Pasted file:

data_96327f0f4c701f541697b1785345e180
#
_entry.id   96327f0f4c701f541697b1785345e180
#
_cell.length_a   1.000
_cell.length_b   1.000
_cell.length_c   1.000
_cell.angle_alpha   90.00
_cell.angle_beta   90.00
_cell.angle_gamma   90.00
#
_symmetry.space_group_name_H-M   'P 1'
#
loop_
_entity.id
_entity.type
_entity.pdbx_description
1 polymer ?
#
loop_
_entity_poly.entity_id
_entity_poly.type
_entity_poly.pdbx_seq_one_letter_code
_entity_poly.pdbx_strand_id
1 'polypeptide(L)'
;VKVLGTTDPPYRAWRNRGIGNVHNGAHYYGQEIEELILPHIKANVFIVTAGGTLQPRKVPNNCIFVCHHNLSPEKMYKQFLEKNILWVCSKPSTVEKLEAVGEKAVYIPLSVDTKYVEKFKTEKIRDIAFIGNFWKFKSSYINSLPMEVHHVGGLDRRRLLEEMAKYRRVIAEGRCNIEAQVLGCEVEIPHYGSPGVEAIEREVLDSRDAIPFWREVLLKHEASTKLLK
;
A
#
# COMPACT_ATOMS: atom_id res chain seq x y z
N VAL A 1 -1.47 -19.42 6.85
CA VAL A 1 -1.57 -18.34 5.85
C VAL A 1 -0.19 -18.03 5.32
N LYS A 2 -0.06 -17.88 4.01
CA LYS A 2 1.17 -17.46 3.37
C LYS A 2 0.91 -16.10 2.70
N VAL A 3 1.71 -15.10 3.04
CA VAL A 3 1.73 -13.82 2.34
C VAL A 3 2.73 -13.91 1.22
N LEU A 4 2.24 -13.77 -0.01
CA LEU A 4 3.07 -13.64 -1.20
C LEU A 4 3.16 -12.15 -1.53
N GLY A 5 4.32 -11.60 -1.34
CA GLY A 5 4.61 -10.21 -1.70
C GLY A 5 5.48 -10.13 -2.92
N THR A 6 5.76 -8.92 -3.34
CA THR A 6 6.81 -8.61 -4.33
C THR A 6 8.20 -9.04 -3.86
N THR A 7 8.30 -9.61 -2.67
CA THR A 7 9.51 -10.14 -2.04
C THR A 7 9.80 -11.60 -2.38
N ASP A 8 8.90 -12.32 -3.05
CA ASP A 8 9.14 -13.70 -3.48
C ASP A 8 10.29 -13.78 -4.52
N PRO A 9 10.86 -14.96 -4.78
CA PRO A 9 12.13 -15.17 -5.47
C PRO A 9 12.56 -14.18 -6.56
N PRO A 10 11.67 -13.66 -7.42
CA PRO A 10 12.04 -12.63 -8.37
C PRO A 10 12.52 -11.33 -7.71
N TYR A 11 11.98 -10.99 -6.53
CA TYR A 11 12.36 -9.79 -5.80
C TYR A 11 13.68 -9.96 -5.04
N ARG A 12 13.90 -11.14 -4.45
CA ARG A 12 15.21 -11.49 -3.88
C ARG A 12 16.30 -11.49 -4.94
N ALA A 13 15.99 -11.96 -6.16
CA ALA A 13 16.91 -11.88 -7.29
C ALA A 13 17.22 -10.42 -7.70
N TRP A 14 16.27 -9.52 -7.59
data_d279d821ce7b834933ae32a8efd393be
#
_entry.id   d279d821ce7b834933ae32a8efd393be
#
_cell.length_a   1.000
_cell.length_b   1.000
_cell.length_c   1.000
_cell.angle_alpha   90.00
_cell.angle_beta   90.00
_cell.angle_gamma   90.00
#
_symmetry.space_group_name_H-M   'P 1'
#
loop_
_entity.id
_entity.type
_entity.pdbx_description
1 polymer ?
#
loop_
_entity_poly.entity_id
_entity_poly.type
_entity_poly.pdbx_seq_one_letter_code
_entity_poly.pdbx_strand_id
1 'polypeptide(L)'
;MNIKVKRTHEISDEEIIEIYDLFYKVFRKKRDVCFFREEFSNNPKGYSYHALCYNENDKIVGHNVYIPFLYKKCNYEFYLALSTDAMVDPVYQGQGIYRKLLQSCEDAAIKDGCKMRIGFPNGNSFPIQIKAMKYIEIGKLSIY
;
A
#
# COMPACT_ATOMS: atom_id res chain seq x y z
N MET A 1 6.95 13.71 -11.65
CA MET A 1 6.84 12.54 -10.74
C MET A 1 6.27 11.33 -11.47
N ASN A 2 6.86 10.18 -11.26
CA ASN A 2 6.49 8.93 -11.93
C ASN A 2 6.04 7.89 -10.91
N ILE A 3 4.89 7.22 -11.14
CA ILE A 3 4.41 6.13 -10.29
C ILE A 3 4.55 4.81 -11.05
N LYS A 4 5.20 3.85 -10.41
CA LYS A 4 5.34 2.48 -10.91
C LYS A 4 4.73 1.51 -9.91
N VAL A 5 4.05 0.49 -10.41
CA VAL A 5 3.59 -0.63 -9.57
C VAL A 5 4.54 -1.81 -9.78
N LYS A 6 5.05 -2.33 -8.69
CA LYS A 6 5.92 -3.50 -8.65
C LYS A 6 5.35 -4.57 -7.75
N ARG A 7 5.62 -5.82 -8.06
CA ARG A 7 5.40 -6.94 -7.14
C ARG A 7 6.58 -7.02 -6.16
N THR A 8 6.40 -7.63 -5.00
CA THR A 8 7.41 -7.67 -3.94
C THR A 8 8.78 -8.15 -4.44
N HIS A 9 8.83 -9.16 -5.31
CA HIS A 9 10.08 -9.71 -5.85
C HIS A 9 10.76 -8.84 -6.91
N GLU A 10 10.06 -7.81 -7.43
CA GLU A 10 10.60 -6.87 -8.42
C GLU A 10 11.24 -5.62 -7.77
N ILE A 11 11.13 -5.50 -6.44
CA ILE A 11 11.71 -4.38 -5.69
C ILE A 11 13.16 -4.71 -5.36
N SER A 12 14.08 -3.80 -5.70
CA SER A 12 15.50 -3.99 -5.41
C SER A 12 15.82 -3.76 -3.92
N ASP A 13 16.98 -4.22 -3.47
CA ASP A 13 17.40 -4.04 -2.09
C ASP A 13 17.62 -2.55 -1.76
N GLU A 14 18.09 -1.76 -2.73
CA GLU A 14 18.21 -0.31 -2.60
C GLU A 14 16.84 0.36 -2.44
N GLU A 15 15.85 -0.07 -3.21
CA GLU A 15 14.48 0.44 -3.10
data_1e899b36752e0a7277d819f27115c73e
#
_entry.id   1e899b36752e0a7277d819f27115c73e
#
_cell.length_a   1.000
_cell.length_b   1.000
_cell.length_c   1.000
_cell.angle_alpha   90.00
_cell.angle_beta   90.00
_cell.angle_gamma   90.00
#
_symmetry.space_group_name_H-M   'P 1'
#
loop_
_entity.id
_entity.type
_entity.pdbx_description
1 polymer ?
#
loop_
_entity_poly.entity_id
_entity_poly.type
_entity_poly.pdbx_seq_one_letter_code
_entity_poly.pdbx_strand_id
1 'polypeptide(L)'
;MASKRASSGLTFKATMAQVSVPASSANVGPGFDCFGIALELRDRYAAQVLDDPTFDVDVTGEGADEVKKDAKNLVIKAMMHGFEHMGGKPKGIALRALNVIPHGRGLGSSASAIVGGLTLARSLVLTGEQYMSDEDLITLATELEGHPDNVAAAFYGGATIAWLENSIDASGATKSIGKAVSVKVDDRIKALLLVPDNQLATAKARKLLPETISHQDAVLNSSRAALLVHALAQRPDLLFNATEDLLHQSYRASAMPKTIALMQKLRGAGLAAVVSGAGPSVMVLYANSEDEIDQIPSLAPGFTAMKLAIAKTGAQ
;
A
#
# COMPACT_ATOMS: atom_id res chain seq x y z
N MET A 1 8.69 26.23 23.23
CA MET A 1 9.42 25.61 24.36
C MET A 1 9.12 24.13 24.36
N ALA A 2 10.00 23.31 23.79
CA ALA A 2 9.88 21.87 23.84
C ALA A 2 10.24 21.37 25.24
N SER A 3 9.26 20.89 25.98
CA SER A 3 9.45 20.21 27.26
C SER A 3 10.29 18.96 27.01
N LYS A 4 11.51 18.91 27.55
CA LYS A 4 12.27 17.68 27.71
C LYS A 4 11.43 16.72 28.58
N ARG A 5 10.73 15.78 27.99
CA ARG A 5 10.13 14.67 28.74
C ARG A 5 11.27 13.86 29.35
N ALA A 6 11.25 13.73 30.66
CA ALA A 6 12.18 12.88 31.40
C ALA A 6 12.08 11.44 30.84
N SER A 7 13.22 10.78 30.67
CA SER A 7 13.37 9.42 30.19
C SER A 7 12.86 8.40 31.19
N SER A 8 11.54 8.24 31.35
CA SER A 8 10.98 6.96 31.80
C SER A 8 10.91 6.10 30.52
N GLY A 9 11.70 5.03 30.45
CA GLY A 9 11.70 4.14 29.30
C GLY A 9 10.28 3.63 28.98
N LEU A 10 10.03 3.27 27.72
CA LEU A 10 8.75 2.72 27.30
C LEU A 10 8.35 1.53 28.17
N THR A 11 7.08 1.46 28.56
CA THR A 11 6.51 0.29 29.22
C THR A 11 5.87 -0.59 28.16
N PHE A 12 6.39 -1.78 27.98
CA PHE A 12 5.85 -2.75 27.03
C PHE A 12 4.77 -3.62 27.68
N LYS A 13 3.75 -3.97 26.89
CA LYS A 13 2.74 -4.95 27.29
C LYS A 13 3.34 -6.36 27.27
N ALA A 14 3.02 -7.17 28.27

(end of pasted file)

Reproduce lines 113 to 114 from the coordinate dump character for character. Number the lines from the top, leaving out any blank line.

N VAL A 5 4.05 0.49 -10.41
CA VAL A 5 3.59 -0.63 -9.57